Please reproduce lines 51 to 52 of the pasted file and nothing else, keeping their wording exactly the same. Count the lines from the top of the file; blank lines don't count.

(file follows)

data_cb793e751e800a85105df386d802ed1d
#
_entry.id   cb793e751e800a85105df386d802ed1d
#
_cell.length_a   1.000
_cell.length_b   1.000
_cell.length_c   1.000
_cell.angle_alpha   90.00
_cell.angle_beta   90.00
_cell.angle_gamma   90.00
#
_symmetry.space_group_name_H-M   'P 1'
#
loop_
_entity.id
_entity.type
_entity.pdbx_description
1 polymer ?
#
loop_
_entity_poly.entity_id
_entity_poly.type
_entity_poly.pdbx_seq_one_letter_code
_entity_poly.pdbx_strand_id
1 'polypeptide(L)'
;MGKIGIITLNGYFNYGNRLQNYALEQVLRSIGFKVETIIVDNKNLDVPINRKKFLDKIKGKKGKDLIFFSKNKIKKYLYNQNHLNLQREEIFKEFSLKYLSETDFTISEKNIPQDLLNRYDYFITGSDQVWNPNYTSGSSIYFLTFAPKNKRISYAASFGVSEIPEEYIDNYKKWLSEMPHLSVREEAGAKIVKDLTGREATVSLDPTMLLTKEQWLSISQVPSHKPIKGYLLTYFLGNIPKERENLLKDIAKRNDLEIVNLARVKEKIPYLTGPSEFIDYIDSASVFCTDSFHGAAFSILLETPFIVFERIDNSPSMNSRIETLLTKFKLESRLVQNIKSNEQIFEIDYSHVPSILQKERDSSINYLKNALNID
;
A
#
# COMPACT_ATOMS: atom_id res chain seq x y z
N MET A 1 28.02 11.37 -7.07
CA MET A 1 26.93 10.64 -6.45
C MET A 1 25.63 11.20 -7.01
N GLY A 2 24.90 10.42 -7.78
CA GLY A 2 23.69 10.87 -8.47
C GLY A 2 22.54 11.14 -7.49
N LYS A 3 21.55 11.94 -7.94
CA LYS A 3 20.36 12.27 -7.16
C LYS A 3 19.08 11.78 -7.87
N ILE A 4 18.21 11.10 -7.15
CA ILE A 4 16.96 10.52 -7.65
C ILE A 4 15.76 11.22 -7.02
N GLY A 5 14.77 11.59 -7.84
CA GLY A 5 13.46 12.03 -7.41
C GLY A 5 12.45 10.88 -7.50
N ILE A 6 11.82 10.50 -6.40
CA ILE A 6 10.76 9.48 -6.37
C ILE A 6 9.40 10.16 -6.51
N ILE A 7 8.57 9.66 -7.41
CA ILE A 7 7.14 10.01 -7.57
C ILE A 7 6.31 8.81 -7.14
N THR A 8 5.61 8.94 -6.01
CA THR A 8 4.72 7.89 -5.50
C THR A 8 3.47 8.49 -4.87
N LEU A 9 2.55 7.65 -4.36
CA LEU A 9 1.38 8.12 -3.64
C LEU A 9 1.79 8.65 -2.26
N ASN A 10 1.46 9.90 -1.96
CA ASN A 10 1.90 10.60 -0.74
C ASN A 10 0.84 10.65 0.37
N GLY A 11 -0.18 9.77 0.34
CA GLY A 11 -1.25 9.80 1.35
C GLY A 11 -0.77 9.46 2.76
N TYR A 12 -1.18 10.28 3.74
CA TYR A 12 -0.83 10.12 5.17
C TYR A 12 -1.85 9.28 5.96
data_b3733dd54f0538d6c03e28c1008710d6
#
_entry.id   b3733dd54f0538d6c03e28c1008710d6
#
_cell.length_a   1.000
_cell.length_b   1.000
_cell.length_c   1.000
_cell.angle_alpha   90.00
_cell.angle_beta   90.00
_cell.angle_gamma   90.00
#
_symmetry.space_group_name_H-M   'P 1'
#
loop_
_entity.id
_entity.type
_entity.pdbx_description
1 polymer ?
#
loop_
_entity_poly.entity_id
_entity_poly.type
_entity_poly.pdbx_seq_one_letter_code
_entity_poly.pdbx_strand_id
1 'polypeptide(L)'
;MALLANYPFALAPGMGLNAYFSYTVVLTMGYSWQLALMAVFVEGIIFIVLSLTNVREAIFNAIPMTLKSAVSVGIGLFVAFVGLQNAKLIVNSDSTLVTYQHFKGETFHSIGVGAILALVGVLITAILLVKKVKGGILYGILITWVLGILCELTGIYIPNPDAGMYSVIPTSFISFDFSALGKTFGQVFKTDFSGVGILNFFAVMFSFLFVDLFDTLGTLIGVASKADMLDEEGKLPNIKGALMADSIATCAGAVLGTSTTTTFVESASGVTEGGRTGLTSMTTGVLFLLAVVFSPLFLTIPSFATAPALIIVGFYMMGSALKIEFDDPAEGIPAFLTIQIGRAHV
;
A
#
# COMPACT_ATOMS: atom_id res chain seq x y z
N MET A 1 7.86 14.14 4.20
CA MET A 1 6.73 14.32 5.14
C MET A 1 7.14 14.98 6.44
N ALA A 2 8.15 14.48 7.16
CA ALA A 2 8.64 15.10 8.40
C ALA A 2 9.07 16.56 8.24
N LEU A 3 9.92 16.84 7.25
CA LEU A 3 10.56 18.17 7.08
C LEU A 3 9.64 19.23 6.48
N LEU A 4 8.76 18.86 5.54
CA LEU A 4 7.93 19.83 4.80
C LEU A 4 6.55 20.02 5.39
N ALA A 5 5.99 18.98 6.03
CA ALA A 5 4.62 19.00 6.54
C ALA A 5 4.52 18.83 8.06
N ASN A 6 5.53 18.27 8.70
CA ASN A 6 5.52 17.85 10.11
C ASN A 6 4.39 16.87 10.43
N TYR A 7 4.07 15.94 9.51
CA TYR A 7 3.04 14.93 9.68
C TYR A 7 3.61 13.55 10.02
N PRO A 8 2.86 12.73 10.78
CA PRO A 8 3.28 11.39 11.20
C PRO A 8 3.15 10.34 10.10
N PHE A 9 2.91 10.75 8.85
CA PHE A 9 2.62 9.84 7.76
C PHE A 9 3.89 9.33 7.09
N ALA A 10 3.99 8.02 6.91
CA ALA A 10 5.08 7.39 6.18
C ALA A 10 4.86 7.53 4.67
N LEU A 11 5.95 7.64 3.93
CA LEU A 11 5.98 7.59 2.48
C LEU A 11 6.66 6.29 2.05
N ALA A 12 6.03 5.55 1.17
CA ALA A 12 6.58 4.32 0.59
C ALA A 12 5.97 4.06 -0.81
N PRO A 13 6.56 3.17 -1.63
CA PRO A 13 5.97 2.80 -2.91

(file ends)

C ILE A 7 6.31 8.81 -7.14
N THR A 8 5.61 8.94 -6.01